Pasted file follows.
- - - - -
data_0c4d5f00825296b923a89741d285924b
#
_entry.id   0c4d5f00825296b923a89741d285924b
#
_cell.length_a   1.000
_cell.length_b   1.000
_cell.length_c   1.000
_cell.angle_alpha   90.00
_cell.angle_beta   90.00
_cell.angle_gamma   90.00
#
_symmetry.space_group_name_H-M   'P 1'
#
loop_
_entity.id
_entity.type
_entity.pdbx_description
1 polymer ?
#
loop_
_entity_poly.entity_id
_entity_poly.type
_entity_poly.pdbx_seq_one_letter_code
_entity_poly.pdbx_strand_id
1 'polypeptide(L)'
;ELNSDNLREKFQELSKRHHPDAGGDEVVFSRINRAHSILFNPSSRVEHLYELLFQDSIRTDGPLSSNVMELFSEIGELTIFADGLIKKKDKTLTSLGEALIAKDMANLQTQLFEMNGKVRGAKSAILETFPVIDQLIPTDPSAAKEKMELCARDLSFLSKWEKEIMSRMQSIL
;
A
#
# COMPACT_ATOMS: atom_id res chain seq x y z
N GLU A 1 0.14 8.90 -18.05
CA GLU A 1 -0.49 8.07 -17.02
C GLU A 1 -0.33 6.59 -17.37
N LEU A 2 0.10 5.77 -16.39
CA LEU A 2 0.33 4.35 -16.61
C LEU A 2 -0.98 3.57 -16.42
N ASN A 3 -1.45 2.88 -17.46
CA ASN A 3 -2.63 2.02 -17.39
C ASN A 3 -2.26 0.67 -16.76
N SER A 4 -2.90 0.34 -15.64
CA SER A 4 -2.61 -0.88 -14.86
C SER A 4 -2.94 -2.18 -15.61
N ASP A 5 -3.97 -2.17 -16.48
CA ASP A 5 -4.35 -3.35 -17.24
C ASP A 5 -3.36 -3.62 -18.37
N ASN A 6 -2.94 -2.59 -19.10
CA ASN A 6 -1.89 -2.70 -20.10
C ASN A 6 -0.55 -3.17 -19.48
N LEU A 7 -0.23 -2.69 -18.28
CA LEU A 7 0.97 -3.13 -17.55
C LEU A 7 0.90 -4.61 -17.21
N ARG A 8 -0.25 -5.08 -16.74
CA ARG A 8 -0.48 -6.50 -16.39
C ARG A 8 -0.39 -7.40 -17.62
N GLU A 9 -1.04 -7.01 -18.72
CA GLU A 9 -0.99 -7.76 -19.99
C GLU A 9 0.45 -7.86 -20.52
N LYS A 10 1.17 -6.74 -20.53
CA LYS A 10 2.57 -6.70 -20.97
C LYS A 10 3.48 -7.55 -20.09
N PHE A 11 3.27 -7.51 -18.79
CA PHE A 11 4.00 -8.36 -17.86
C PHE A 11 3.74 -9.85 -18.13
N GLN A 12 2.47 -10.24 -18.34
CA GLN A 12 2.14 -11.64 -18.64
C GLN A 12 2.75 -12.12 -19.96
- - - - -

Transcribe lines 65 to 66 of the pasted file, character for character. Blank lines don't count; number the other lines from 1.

CA GLN A 12 2.14 -11.64 -18.64
C GLN A 12 2.75 -12.12 -19.96